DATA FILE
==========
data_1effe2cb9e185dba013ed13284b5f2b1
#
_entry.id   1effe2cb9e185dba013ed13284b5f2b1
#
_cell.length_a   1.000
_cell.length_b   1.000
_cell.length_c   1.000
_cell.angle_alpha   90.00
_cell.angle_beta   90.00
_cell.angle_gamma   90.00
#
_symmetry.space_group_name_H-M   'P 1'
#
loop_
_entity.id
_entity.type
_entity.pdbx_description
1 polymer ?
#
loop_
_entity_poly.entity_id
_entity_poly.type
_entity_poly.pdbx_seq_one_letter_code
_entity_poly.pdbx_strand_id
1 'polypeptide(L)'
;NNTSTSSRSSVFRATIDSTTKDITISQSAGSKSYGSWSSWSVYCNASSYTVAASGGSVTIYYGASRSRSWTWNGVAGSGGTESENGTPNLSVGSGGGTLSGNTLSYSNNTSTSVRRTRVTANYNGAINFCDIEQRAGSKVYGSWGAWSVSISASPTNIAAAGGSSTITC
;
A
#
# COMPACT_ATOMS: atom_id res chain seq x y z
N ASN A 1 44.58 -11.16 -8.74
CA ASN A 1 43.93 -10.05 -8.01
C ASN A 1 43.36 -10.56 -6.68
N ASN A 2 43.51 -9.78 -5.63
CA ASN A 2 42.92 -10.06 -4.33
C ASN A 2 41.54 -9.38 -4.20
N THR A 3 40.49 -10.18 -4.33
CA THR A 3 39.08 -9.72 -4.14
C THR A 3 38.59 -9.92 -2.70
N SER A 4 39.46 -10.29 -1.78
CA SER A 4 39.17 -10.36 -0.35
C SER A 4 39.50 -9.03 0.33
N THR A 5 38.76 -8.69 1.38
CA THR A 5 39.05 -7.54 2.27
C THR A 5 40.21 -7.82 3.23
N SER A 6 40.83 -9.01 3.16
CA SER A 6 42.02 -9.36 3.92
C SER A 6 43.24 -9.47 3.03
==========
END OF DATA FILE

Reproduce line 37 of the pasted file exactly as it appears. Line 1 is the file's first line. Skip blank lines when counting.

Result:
N THR A 3 40.49 -10.18 -4.33